Given today's political chaos and the behavior of our White House resident, make me want to employ a powerful tool of my childhood, which I dubbed My Mighty Peckinstick. It needs an explanation, I'm sure, so here you are.
Submitted to Poets & Storytellers United, November 22, 2020
MY MIGHTY PECKINSTICK
Growing up on a farm you learn to help out at an early age. Farm animals need to be tended morning and night, and this is called “doin’ the chores”. When I was fairly young, my chore was gathering the eggs. When you’re a child, you simply parrot phrases you hear your parents say, so, using my mother’s southern Illinois twang, I called my chore “pickenup aigs”. Walking into a hen house of a couple hundred hens is a fairly intimidating thing. Toting the wire egg basket, the long row of nests looked endless to my child’s eyes. Most were empty, but there were always a couple with resident hens. These were of two types---the cackling hen who’d fly off in a flurry of feathers when I approached, and the other a formidable foe. She had no intention of giving up her nest and she’d greet my approach with an evil eye, some threatening clucks and a sharp peck on the wrist if I reached under her for the eggs. I devised a counter-attack for the clucking hens. I found a stick about a foot long and dubbed it my peckinstick. I’d give the hen a gentle nudge to see if she were the pecking type. If so, I’d hold her head down with my mighty peckinstick, rendering her unable to peck me while I reached under her for the eggs.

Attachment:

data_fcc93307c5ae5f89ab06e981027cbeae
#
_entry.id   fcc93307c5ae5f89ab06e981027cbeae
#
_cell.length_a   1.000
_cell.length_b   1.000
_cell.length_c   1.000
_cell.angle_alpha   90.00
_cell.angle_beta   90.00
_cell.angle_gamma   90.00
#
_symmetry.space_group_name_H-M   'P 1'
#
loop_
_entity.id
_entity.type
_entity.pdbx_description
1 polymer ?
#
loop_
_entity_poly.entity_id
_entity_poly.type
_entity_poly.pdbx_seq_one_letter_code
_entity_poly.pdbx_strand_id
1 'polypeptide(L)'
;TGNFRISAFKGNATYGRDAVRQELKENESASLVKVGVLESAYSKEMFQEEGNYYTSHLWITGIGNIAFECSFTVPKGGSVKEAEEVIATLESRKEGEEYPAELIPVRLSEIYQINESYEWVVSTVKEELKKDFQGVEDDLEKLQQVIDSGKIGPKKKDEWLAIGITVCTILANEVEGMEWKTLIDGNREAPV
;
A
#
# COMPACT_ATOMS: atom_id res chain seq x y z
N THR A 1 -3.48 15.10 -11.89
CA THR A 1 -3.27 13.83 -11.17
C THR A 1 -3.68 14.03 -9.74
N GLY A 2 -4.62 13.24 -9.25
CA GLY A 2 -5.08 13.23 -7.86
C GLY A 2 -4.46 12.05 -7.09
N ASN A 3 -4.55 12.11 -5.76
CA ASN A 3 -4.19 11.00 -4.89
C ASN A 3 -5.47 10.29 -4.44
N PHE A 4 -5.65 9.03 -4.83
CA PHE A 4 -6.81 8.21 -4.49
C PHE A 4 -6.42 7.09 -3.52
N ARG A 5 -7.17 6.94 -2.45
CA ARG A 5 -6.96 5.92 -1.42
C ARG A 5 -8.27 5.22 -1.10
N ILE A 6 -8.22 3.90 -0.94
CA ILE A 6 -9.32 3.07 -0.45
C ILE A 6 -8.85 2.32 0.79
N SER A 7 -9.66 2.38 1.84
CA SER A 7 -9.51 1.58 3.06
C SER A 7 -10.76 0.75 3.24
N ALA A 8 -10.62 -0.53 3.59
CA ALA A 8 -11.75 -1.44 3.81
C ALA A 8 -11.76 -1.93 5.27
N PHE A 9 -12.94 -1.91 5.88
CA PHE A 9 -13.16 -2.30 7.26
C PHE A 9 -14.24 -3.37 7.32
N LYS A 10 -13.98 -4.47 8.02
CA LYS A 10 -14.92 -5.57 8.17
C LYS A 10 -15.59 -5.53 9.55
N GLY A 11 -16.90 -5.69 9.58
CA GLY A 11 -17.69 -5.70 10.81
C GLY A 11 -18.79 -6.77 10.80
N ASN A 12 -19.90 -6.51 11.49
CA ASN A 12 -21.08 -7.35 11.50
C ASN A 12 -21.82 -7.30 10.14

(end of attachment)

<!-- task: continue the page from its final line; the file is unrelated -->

Many years have passed. I’ve learned proper grammar and proper use of the King’s English. There have been times through the years, however, when I’ve encountered people who’ve been sharp and hurtful. I smile to myself and think they wouldn’t have caught me so unaware if I’d been armed with my mighty “peckinstick”.